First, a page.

Hazmat Placard Specifications and Requirements
A plain language description of the DOT placard hazmat regulations.
Hazardous materials placards must meet strict specifications and requirements as defined in the 49 CFR part 172.519. These specifications define the placard strength and durability, design, size, and color. Other specifications include form or maker identification marks, exceptions, and the radioactive trefoil symbol. The following information is a plain-english summary of 49 CFR part 172.519, please refer to the exact 49 CFR regulation for official specifications. All Labelmaster hazmat placards meet these strict specifications.
Strength and Durability
- Hazard class placards made of plastic, metal, or other material must be capable of withstanding, without deterioration, a 30-day exposure to open weather conditions.
- Tagboard placards must be at least equal to commercial grade white tagboard specifications with at least 80 kg (176 pound) weight per ream of 610x910 mm (24x36 inch) sheets, including any waterproofing material. Also each tagboard placard must pass a 414 kPA (60 psi) Mullen test.
- Reflective or retro-reflective materials may be used if colors, strength, and durability requirements are met.
Mullen Test - (see http://printwiki.org/Mullen_Test)
A test performed to measure the bursting strength of paper or paperboard. In a Mullen test (also called a pop test), the paper sample is placed between two ring-like clamps in a device called a Mullen tester, and hydraulic pressure is used to inflate a rubber diaphragm, which expands against the sample stretching it. The measure of the total hydraulic pressure expanding the diaphram at the time the sample ruptures (usually expressed in either pounds per square inch or kilopascals) is its bursting strength. Mullen tests are performed for each side of a paper or paperboard, and the bursting strength can be expressed as the average of both sides. Bursting strength expressed as a percentage is called the percent Mullen. Mullen tests are typically performed on papers and boards designed for use in packaging, bags, and envelopes. It is rarely performed on printing or writing papers. See Bursting Strength.
Bursting Strength - (see http://printwiki.org/Bursting_Strength)
A property of paper or paperboard used in packaging that measures its resistance to rupturing, defined as the hydrostatic pressure needed to burst a paperboard sample when it is applied uniformly across its side. Bursting strength is a function of various processes performed in the papermaking process. The increased use of fillers decreases bursting strength, while the increased use of longer fibers and surface sizing increases a paper's bursting strength.
Bursting strength is measured utilizing a rubber diaphragm that is expanded hydraulically against the paper sample. A bursting test is also known as a Mullen test or pop test, and a minimum bursting strength is required for cartons used for shipping. Bursting strength has little application to printing papers.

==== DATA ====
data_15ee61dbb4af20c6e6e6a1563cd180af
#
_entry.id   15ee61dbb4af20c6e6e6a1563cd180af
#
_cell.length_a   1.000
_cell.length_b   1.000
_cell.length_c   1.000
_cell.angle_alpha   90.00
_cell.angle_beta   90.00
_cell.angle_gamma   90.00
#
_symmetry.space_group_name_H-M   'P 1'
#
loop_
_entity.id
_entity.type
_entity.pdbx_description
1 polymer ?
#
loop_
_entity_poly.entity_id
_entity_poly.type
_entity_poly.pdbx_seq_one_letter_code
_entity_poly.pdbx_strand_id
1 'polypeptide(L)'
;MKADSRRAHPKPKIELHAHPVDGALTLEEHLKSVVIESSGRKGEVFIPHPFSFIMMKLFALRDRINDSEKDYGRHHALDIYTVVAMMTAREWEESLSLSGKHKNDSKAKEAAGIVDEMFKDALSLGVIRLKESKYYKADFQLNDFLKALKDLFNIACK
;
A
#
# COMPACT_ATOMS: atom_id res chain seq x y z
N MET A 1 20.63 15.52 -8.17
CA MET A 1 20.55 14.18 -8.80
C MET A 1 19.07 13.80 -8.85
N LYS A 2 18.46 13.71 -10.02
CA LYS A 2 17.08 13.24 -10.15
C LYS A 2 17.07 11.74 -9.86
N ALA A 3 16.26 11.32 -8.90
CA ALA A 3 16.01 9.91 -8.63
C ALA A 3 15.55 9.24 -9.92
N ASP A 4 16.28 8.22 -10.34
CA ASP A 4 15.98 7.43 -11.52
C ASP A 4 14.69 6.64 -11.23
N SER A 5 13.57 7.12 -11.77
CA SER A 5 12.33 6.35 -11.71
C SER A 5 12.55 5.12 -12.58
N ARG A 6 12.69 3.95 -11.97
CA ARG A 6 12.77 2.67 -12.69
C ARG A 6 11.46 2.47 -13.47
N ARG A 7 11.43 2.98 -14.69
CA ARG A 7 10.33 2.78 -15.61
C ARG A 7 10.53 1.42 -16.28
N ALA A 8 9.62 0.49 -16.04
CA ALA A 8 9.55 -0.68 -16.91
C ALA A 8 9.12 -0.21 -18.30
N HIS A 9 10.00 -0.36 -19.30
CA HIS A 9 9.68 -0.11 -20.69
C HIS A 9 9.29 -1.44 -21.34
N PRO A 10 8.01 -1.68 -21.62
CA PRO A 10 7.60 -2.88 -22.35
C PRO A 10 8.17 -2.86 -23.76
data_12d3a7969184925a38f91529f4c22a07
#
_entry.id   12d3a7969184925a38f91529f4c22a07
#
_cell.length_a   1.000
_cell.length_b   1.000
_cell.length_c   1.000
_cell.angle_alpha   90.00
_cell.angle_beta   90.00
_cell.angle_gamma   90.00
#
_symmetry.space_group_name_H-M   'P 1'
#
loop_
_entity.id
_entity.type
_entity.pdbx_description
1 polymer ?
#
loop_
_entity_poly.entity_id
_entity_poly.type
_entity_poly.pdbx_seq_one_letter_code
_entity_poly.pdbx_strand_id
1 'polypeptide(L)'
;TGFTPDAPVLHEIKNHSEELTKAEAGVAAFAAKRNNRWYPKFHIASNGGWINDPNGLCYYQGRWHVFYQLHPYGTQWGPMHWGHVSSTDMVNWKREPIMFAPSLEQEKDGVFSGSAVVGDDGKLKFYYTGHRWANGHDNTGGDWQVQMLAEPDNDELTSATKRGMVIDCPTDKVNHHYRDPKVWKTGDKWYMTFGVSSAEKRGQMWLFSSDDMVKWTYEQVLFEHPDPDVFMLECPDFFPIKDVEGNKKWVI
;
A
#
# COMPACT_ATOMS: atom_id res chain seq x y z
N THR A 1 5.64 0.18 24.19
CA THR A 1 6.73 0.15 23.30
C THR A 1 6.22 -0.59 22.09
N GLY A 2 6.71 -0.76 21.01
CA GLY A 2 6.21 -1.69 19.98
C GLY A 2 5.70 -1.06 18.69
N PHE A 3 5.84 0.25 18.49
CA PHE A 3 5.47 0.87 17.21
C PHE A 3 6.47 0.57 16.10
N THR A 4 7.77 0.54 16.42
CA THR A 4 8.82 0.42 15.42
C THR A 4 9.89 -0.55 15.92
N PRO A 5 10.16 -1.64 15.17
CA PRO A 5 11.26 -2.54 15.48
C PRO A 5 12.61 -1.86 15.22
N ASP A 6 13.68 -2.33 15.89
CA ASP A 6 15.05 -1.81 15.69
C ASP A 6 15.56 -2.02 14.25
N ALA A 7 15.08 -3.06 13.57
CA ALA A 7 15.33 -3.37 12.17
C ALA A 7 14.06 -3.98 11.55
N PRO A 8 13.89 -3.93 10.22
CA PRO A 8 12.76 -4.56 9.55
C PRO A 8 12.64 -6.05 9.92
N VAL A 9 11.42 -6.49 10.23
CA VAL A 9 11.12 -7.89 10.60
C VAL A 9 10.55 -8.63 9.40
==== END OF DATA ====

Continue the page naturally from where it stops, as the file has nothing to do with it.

- Printing, inner border, and symbol must be on placard as shown in 49 CFR 172.521 through 172.560.
- The dotted line border shown on each label in 49 CFR 172.521 through 172.560 is not part of the specification. However, a dotted or solid line outer border bay be used to indicate a full size of a placards that is part of a larger format or is on a background of non-contrasting color.
- For other than Class 7 or the DANGEROUS placard, text indicating a hazard is not required.
Text may be omitted from the OXYGEN placards only if the identification number is displayed on the placard.
- The hazard class or division number must be displayed in the lower corner of the placard. However, if a permanent placard with out a hazard class or division number displayed was installed prior to September 30, 2001 and still meets color tolerance specification then it may contineue to be used in domestic transportation by rail or highway.
- Placard must be at least 250 mm (9.84 inches) on each side. This is what the minimum size of a placard should be.
- Placard must have solid line inner border 12.7 mm (0.5 inches) from the edge
- The hazard class number or division number must be at least 41 mm (1.6 inches) in height, except as otherwise provided in this subpart.
- The text indicating the hazard must be at least 41 mm (1.6 inches) in height, except as otherwise provided in this subpart.
- The background color, symbol, text, numerals, and inner border must be as specified in 49 CFR 172.521 through 172.560.
- Any color on the placard must be able to withstand, without substantial change...
- a 72-hour fadeometer test (see ASTM G 23-69 or ASTM G 26-70)
- a 30-day exposure to open weather
- Colors must fall within color tolerances as defined in charts in appendix A
- PANTONE® colors standards are as follows
- Red — Use PANTONE® 186 U
- Orange — Use PANTONE® 151 U
- Yellow — Use PANTONE® 109 U
- Green — Use PANTONE® 335 U
- Blue — Use PANTONE® 285 U
- Purple — Use PANTONE® 259 U
- Red — Use PANTONE® 186 U
- The placard color must extend to the inner border and may extend to the edge of the placard. Exception: The color on the CORROSIVE and RADIOACTIVE placards (black and yellow, respectively) must extend only to the inner border.
- The name of the label manufacturer may appear printed outside the label solid line inner border, no larger than 10 pt type.
- When hazardous materials are transported under the 49 CFR provisions, a placard conforming to ICAO Technical Instructions, IMDG Code, or Transport Canada TDG Regulations may be used in place of corresponding placard specifications in 49 CFR. However, a bulk packaging, transport vehicle, or frieght container containing a material poisonous by inhalation must be placardsed in accordance with this subpart.
- The radioactive trefoil symbol must meet the 49 CFR 172 appendix B specifications.